Sometimes when working with parrots we experience things that make us sick, and sometimes we are blessed to be able to step in and do something to help.

Last year  I went with some club members to a property where several macaws were being kept.  The owner had died, and the caretaker was looking to sell the birds.  That is all I knew.  I expected to see a breeding setup that had once been functional but now was perhaps a bit overrun, and meet a caretaker who felt she could no longer meet the needs of the birds.  This is not what we found.

In the yard of a house that no one lived in, we found many cages, covered every inch in rust, cobbled together from various grates and wires, sharp edges and gaps everywhere, and coated in droppings.  It seemed a miracle that no birds had died from injuries received on the cages or from bacterial infections.  Then I noticed the empty cages…

The cages were very small, several small enough that the birds in them had no chance of opening their wings all the way.  There was not a stick or dowel in a single cage, rather in the center of each was a metal wheel rim that seemed to be from an old bike, swinging on a chain. This seemed to be the only perch these birds had ever known.  Cockroaches and mice skittered everywhere, and algae as thick as felt covered the insides of the water bowls, all of which stank.  Sunflower seed hulls carpeted the ground.  Most of the cages had some shade, but several were in direct sun with no space for the bird to take shelter from the tropical heat.

The birds were Blue and Gold Macaws.  Most were fully feathered, but telltale yellow feathers in the wrong places plainly indicated severe liver issues.  Several of the birds had painful red shades to their faces that should have been snowy white, and the skin around their nares was loose, warped, and swollen.  One bird hung upside down nearly the entire time, banging his head against the side of the cage and flipping his wings every which way in a fashion that seemed to indicate mental deficiencies.  Another bird has a mangled beak as if he had shoved it between the bars of his makeshift cage and snapped it off somehow.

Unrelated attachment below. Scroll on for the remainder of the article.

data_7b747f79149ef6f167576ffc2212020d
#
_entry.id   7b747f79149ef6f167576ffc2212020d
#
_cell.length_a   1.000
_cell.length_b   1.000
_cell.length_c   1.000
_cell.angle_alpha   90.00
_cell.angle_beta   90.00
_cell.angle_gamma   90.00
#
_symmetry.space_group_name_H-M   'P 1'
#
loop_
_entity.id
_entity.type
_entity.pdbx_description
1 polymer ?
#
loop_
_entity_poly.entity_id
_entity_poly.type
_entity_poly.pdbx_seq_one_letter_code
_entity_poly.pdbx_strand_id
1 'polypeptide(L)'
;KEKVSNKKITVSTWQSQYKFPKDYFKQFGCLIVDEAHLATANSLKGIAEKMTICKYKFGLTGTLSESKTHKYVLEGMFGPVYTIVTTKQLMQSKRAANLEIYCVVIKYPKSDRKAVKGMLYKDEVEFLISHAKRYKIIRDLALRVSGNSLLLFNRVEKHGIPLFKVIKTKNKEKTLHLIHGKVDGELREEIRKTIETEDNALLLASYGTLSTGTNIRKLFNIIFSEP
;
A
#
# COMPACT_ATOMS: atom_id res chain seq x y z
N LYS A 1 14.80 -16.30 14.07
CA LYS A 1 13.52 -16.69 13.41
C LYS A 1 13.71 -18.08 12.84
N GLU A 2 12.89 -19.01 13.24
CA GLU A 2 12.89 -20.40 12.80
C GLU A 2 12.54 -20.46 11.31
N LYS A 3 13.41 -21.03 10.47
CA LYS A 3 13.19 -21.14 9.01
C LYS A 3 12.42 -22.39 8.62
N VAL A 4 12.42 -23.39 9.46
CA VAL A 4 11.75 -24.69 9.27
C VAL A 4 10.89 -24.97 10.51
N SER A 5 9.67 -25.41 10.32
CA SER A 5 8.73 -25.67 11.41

The owner had indeed died, but it had been over a year before.  Before passing he told the caretaker not to sell any of the birds for less than $1000 each.  She had tried many times, and many people had come to look at them, but each time they left empty handed at seeing the condition of the birds. The caretaker had decided to lower the price to $200 or less per bird, and a local bird lover had contacted us about the situation. The club was concerned that at such a low price point, the birds would be sold to people who would not take good care of them.  We were right. 

Shortly after we arrived on the property, the caretaker arrived with a family, and sold them one of the macaws.  A friend of mine told them point blank that the bird needed immediate veterinary care or he would likely die.  The man laughed, and with various profanities declared that the bird had survived in this state for this long, it would be fine continuing to do so.  The family began moving the small cage into the back of a truck.  When this caused the bird to panic, scream, and flail, the family laughed, and shook the cage.  I retreated behind a row of cages to compose myself.  We could not afford to offend or alienate the caretaker, as she had not yet agreed to release the birds to us.  She was proud of the birds; they looked good to someone who doesn’t know the signs, and has no concept of proper living arrangements.